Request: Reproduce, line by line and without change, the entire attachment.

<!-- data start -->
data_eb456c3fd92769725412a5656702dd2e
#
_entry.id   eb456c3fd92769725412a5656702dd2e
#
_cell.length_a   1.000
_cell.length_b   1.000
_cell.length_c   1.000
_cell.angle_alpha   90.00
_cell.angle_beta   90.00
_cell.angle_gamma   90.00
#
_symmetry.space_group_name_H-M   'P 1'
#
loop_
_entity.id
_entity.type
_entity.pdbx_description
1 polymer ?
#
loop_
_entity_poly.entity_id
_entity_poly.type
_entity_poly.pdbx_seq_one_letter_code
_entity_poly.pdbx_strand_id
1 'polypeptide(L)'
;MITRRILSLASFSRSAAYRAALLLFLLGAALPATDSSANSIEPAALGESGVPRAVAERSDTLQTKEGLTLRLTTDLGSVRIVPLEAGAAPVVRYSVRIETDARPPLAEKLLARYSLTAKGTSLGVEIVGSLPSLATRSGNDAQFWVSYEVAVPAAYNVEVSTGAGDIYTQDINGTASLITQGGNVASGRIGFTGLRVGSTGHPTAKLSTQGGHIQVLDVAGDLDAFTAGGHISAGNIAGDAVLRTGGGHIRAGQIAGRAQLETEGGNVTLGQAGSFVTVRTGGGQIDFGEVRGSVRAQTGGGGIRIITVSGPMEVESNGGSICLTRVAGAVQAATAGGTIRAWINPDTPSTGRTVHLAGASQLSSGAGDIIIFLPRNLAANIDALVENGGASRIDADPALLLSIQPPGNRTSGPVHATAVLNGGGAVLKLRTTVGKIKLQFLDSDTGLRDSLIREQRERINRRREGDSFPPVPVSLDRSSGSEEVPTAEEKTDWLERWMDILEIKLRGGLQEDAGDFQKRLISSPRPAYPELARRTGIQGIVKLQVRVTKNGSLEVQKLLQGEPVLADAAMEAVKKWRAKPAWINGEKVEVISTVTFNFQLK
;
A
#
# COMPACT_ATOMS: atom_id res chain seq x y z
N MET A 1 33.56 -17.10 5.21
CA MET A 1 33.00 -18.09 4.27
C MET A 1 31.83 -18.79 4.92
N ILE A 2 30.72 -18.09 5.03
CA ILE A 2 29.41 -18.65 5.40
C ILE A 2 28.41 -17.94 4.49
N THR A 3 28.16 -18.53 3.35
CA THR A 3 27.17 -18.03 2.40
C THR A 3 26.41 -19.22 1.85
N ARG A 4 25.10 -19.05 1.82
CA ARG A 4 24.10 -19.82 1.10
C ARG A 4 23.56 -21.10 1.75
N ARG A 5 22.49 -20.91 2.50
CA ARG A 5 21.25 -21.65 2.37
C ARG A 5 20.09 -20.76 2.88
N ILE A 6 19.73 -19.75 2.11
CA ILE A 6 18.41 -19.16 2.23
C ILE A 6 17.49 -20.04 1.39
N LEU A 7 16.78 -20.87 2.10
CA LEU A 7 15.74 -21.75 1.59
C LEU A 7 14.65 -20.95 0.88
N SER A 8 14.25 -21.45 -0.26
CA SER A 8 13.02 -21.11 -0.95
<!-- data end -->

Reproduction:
data_eb456c3fd92769725412a5656702dd2e
#
_entry.id   eb456c3fd92769725412a5656702dd2e
#
_cell.length_a   1.000
_cell.length_b   1.000
_cell.length_c   1.000
_cell.angle_alpha   90.00
_cell.angle_beta   90.00
_cell.angle_gamma   90.00
#
_symmetry.space_group_name_H-M   'P 1'
#
loop_
_entity.id
_entity.type
_entity.pdbx_description
1 polymer ?
#
loop_
_entity_poly.entity_id
_entity_poly.type
_entity_poly.pdbx_seq_one_letter_code
_entity_poly.pdbx_strand_id
1 'polypeptide(L)'
;MITRRILSLASFSRSAAYRAALLLFLLGAALPATDSSANSIEPAALGESGVPRAVAERSDTLQTKEGLTLRLTTDLGSVRIVPLEAGAAPVVRYSVRIETDARPPLAEKLLARYSLTAKGTSLGVEIVGSLPSLATRSGNDAQFWVSYEVAVPAAYNVEVSTGAGDIYTQDINGTASLITQGGNVASGRIGFTGLRVGSTGHPTAKLSTQGGHIQVLDVAGDLDAFTAGGHISAGNIAGDAVLRTGGGHIRAGQIAGRAQLETEGGNVTLGQAGSFVTVRTGGGQIDFGEVRGSVRAQTGGGGIRIITVSGPMEVESNGGSICLTRVAGAVQAATAGGTIRAWINPDTPSTGRTVHLAGASQLSSGAGDIIIFLPRNLAANIDALVENGGASRIDADPALLLSIQPPGNRTSGPVHATAVLNGGGAVLKLRTTVGKIKLQFLDSDTGLRDSLIREQRERINRRREGDSFPPVPVSLDRSSGSEEVPTAEEKTDWLERWMDILEIKLRGGLQEDAGDFQKRLISSPRPAYPELARRTGIQGIVKLQVRVTKNGSLEVQKLLQGEPVLADAAMEAVKKWRAKPAWINGEKVEVISTVTFNFQLK
;
A
#
# COMPACT_ATOMS: atom_id res chain seq x y z
N MET A 1 33.56 -17.10 5.21
CA MET A 1 33.00 -18.09 4.27
C MET A 1 31.83 -18.79 4.92
N ILE A 2 30.72 -18.09 5.03
CA ILE A 2 29.41 -18.65 5.40
C ILE A 2 28.41 -17.94 4.49
N THR A 3 28.16 -18.53 3.35
CA THR A 3 27.17 -18.03 2.40
C THR A 3 26.41 -19.22 1.85
N ARG A 4 25.10 -19.05 1.82
CA ARG A 4 24.10 -19.82 1.10
C ARG A 4 23.56 -21.10 1.75
N ARG A 5 22.49 -20.91 2.50
CA ARG A 5 21.25 -21.65 2.37
C ARG A 5 20.09 -20.76 2.88
N ILE A 6 19.73 -19.75 2.11
CA ILE A 6 18.41 -19.16 2.23
C ILE A 6 17.49 -20.04 1.39
N LEU A 7 16.78 -20.87 2.10
CA LEU A 7 15.74 -21.75 1.59
C LEU A 7 14.65 -20.95 0.88
N SER A 8 14.25 -21.45 -0.26
CA SER A 8 13.02 -21.11 -0.95